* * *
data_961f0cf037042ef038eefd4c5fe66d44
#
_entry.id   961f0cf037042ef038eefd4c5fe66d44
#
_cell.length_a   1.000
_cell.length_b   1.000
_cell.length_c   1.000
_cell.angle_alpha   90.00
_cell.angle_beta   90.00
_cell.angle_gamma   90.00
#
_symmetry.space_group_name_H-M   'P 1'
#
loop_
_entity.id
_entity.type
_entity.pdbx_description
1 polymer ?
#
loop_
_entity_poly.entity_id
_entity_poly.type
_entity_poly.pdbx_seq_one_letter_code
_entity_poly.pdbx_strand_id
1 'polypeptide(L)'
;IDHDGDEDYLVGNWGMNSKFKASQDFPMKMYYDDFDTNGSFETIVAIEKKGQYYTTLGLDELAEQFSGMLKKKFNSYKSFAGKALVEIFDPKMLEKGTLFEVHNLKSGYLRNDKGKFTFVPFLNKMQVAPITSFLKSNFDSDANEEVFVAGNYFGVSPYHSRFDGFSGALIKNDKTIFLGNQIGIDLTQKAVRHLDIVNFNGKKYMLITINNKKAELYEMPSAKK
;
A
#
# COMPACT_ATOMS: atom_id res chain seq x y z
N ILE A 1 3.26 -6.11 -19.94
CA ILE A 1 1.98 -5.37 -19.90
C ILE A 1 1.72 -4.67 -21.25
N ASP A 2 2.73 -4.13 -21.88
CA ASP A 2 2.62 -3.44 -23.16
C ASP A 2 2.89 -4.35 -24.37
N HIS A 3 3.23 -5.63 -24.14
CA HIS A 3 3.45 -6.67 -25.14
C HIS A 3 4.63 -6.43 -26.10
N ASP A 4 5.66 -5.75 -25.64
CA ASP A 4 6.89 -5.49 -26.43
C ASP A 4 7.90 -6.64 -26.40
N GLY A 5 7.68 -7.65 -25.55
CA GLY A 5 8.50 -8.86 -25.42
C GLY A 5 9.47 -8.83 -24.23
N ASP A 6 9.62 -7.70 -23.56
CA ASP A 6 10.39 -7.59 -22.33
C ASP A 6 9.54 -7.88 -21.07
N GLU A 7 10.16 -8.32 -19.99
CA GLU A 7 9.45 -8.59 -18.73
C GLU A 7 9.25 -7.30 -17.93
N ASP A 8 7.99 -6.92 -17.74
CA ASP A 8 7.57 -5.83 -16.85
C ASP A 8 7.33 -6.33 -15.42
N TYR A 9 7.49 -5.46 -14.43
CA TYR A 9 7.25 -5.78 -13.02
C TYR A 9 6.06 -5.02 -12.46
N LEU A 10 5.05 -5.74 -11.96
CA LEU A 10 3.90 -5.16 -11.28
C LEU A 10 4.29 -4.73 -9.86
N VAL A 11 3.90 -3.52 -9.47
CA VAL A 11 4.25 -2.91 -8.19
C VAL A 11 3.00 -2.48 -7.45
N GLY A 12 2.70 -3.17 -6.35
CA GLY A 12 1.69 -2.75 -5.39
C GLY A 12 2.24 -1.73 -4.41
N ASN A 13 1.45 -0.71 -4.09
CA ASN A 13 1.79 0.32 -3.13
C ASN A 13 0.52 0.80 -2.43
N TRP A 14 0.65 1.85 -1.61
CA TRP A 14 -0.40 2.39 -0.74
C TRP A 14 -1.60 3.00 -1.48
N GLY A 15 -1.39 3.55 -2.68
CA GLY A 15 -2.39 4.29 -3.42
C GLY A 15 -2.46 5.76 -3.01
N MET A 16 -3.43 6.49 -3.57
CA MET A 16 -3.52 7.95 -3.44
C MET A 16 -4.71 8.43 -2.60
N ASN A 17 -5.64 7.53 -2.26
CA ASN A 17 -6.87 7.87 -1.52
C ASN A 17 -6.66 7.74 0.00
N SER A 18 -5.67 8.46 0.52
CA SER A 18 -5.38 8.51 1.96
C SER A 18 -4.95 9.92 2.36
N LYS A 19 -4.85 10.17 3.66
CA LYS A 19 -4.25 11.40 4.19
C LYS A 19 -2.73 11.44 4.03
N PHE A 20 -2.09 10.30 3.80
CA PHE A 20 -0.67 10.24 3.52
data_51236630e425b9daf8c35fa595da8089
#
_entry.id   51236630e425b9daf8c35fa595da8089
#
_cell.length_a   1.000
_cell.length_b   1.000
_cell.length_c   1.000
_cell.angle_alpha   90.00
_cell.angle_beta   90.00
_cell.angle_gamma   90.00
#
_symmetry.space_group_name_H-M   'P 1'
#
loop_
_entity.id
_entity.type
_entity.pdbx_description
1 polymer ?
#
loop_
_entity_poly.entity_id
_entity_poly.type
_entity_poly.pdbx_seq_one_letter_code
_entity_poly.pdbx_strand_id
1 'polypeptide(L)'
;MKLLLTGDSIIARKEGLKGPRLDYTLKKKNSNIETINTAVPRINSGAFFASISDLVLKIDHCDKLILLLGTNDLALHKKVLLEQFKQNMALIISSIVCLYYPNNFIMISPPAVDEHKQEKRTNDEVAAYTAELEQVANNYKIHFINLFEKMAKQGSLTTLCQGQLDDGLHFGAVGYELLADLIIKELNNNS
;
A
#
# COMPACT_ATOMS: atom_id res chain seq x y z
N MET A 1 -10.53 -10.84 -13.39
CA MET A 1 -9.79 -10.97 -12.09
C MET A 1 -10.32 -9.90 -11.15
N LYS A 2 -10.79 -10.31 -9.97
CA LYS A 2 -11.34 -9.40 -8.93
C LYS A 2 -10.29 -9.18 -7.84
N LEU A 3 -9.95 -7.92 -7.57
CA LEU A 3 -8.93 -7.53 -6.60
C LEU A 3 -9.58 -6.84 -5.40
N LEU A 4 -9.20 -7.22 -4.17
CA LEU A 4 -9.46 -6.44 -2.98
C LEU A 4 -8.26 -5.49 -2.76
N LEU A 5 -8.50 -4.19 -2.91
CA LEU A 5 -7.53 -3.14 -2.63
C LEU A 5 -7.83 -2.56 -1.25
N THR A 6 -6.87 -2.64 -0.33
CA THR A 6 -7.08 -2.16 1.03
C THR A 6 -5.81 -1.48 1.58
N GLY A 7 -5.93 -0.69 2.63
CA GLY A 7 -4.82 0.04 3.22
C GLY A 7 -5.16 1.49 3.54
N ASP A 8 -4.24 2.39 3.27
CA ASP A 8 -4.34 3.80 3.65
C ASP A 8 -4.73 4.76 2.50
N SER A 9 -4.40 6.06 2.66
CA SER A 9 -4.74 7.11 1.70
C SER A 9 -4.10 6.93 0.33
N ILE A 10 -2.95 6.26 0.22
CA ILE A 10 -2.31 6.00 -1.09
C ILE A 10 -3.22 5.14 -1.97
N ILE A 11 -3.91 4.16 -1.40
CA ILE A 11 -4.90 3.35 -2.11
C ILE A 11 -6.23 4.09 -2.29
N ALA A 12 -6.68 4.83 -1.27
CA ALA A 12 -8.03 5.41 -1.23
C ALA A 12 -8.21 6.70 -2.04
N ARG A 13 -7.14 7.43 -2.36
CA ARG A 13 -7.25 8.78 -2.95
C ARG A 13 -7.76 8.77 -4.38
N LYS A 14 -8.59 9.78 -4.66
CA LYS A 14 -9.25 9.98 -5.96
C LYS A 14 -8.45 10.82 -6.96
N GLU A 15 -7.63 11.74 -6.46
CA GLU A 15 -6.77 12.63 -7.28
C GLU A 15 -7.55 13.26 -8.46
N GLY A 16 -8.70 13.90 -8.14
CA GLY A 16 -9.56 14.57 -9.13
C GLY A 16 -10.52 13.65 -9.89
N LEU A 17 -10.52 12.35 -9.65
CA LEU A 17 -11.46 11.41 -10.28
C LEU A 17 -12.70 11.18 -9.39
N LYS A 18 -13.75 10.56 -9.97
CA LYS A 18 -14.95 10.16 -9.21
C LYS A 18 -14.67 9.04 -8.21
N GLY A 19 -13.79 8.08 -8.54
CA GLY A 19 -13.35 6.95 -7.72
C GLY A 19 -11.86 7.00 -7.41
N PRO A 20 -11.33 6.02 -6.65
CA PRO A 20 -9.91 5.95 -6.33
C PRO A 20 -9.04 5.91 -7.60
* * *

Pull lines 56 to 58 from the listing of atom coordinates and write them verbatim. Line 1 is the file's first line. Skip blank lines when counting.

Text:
CA TYR A 9 7.25 -5.78 -13.02
C TYR A 9 6.06 -5.02 -12.46
N LEU A 10 5.05 -5.74 -11.96